Author Topic: Fastback vs Hatchback - tyre noise level  (Read 812 times)

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Offline philly

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Fastback vs Hatchback - tyre noise level
« on: July 05, 2018, 07:19:38 PM »
Is BM petrol 2.0 120 hp Fastback much quieter/comfier/refined than the hatchback? Considering it comes with 17" wheels, it should be but in practical terms, driving at motorway speeds of 70-80 mph - which one would be a better choice?

Offline moozmooz

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Re: Fastback vs Hatchback - tyre noise level
« Reply #1 on: July 06, 2018, 12:31:04 AM »
"Considering it comes with 17" wheels, it should be " Why?
Tyre noise is generated by the tyre and the road surface. How much gets in depends on insulation, which is tuned to the car. I'd imagine there'd be very little difference.

Offline Engineer Andy

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Re: Fastback vs Hatchback - tyre noise level
« Reply #2 on: July 31, 2018, 01:39:29 PM »
Is BM petrol 2.0 120 hp Fastback much quieter/comfier/refined than the hatchback? Considering it comes with 17" wheels, it should be but in practical terms, driving at motorway speeds of 70-80 mph - which one would be a better choice?

Like the gen1 and 2 Mazda3s, the gen3 (its a saloon even if its called a fastback) has a stiffer bodyshell than the hatchback because of the way the boot/back window are designed/constructed.  As such, the handling will be slightly better, though I doubt if most people will notice unless they drove the cars to the limit.  The suspension set up again may slightly differ in terms of where things go, but any differences will be minor, as will anything to do with noise transmitted through to the cabin: at most, the thicker back shelf of the fastback may give slightly better noise dampening to those passengers in the back seats, but gain, its probably marginal at best.

I bought my gen1 saloon because it looked far better than the hatch (the differences in that department have significantly lessened in the gen2 and current gen3), and the boot was larger by 25% (though is less user friendly because the opening [same on the current fastback] is far smaller than on the hatch).  Other than that, the only other differences (other than price at dealerships) was that you get slightly less headroom in the back of the saloon/fastback becaused of the slope of the back window, but you get the 'amazing' benefit of the car being 0.1 sec quicker to 60mph (wooo!).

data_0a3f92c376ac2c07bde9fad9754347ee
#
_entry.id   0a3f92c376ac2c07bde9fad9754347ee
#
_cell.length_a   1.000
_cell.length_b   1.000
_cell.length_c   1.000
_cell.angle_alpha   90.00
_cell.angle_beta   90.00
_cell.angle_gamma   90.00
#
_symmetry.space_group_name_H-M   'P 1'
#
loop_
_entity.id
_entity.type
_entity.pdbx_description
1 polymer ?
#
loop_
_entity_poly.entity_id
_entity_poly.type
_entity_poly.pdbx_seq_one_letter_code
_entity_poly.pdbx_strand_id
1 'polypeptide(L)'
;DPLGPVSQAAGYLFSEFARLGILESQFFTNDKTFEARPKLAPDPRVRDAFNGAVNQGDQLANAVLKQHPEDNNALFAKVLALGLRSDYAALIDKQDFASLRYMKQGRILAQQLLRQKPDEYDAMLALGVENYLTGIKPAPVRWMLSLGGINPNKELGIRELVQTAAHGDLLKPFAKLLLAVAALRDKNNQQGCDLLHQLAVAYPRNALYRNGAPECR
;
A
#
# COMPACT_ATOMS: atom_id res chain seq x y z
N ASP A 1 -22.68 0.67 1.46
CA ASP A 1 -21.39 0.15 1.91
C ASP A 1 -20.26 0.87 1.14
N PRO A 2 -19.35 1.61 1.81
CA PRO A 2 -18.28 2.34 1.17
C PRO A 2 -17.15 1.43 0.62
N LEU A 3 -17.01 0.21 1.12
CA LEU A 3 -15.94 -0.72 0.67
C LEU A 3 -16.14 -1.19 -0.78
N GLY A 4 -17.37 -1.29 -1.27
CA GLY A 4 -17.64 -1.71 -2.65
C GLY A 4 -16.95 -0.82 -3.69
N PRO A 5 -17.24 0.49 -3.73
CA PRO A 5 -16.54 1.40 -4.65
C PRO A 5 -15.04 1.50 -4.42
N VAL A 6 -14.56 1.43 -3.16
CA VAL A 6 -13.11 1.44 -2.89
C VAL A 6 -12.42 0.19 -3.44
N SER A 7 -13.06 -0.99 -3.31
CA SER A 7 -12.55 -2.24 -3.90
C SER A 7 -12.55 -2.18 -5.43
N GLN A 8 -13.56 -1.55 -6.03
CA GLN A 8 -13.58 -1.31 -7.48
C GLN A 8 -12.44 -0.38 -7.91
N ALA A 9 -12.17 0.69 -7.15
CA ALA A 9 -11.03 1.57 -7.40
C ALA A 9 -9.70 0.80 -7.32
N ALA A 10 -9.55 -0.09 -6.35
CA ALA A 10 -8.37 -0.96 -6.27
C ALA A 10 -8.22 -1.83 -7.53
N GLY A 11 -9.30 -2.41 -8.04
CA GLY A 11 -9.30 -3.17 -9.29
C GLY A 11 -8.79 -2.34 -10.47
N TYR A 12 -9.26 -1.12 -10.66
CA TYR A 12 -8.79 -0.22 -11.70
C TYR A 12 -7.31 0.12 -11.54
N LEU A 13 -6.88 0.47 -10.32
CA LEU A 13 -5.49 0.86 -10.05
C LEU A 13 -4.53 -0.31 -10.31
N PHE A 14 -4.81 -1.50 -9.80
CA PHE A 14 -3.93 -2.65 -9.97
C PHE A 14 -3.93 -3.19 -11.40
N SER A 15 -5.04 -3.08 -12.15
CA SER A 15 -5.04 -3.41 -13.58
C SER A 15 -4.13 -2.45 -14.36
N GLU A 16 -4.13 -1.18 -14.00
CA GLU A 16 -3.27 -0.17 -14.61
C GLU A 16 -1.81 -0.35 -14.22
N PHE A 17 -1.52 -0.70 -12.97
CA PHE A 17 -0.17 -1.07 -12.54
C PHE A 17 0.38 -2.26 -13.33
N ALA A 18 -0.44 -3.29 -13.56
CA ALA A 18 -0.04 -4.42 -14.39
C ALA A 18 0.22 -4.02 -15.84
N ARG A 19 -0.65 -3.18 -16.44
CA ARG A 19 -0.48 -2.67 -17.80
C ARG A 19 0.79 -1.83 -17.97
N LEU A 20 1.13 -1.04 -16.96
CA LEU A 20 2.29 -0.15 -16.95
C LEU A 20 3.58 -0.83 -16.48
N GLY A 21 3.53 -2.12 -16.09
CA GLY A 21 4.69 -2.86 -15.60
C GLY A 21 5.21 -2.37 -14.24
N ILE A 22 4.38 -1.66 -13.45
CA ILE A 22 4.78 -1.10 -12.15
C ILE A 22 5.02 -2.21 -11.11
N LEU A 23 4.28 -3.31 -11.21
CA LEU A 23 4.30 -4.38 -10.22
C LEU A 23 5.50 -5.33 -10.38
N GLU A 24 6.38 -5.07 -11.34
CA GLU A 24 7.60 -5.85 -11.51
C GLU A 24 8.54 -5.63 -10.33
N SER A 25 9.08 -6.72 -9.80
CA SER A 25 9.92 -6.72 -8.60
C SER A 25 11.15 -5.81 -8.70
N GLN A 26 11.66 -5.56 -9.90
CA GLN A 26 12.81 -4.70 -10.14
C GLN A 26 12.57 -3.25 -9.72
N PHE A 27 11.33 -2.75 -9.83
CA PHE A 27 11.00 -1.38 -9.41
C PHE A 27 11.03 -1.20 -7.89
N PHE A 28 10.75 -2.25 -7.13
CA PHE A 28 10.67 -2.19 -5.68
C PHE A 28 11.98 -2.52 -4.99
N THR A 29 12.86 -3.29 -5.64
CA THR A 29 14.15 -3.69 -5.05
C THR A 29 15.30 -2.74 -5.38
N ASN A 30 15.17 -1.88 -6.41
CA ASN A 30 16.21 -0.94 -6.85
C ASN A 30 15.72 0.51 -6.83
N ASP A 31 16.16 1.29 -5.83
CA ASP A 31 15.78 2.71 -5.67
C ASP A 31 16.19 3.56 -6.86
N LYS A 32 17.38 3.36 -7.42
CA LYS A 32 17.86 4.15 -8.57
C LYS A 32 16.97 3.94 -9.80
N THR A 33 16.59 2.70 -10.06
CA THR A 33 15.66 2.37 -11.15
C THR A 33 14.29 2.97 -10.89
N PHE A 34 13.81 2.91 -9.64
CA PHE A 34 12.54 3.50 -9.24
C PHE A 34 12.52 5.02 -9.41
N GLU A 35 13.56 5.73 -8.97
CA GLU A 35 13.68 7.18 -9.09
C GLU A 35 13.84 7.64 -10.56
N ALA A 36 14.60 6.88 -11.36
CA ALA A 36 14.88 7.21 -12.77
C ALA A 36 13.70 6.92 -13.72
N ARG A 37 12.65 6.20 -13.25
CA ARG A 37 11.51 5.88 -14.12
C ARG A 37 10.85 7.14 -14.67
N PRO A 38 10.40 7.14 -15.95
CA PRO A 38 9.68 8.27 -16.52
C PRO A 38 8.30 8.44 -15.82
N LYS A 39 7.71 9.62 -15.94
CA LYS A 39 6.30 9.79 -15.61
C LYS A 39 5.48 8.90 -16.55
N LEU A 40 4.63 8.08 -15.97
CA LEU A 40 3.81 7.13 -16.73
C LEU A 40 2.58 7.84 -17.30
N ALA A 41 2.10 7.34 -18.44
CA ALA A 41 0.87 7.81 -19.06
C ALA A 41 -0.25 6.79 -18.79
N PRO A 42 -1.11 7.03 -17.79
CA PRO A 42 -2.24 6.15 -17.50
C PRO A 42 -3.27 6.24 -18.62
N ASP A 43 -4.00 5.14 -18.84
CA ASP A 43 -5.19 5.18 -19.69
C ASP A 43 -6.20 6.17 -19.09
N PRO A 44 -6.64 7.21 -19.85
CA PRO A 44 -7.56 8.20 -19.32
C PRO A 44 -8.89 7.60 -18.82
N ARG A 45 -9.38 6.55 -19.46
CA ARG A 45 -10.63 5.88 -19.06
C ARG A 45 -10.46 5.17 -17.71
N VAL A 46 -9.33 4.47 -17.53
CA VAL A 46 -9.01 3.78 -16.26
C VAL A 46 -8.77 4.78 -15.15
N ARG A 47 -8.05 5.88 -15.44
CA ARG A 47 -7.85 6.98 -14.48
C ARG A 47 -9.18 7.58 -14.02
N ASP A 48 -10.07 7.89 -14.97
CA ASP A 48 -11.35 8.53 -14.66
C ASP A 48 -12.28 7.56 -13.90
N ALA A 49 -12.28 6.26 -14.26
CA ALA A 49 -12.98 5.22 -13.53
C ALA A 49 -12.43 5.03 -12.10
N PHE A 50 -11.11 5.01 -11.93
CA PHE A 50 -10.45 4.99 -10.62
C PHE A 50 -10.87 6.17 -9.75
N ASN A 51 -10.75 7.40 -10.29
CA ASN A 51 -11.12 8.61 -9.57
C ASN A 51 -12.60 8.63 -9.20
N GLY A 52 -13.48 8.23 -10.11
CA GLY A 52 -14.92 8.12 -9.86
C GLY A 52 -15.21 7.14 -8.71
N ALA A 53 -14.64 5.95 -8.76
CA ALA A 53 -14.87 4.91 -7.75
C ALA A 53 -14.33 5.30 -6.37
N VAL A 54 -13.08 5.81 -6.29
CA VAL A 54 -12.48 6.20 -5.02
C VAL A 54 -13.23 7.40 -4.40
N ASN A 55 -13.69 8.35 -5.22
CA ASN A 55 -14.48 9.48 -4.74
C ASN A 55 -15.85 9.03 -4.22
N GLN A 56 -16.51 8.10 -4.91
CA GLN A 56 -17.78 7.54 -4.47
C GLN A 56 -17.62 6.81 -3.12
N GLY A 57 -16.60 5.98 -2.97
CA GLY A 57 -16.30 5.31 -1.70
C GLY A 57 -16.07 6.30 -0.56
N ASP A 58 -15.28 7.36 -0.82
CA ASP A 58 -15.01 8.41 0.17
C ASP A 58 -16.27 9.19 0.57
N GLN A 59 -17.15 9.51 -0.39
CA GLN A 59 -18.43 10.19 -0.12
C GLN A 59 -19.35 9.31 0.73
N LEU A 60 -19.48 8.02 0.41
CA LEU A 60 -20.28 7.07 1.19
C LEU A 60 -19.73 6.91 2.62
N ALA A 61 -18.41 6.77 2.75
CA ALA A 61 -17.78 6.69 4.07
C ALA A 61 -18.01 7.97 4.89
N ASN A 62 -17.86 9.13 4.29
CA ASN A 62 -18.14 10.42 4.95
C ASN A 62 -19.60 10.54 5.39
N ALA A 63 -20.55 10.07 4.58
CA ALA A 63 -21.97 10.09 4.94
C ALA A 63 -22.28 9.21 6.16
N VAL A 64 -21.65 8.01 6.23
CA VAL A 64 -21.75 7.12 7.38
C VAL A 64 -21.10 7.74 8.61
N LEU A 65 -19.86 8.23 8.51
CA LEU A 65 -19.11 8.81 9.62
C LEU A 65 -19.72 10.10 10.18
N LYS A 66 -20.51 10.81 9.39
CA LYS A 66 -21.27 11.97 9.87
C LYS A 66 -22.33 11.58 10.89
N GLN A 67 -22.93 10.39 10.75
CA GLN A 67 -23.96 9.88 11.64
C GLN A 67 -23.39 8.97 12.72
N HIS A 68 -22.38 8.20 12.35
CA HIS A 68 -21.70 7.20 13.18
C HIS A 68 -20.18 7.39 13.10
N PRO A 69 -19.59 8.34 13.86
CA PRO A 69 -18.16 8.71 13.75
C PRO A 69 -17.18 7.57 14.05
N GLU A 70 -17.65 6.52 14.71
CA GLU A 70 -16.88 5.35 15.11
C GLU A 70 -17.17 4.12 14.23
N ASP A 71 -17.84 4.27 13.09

If you want to keep the car long term and want a comfortable ride, go for the SE-L/SE-L Nav (or below) models shod on 205/60 R16 tyres rather than the Sport models (or any ones upgraded on wheels/tyres) shod on 18in rims.  I found the ride quality on the lower profile tyres to be fine when new and on well-surfaced roads, but noticably rougher (more than I would accept) on either poorly-surfaced/potholed roads (worse than my old car on either its OEM 16in set of my new [more comfortable] 15in higher profile tyres) on cars that were only a couple of years old.

The choice of tyre fitted does make quite a bit of difference as well - the Toyo 16in OEMs are only regarded as fair by owners from what I've read; the 18in Dunlops fare better but like all low profile tyre, don't last as long in comparison and are quite hard to get hold of, and thus are expensive.  The unusual tyre size combos for both the latest 16in and 18in versions mean that both have far less available from other makes (worse for the 18in ones) and are about 20-35% more expensive than more 'standard' 16 and 18in tyres.

Offline Tall333

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Re: Fastback vs Hatchback - tyre noise level
« Reply #3 on: July 31, 2018, 03:37:57 PM »
The road noise in our 2015 SE-L fastback with the smaller wheels is ok but not great.  BTW I changed 19" to 17" wheels on my CX-5 after running it a while, then changed them back after another while.  There's pretty much no difference in road noise.  Bump absorption yes, but not noise.

Offline moozmooz

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Re: Fastback vs Hatchback - tyre noise level
« Reply #4 on: August 01, 2018, 12:42:45 AM »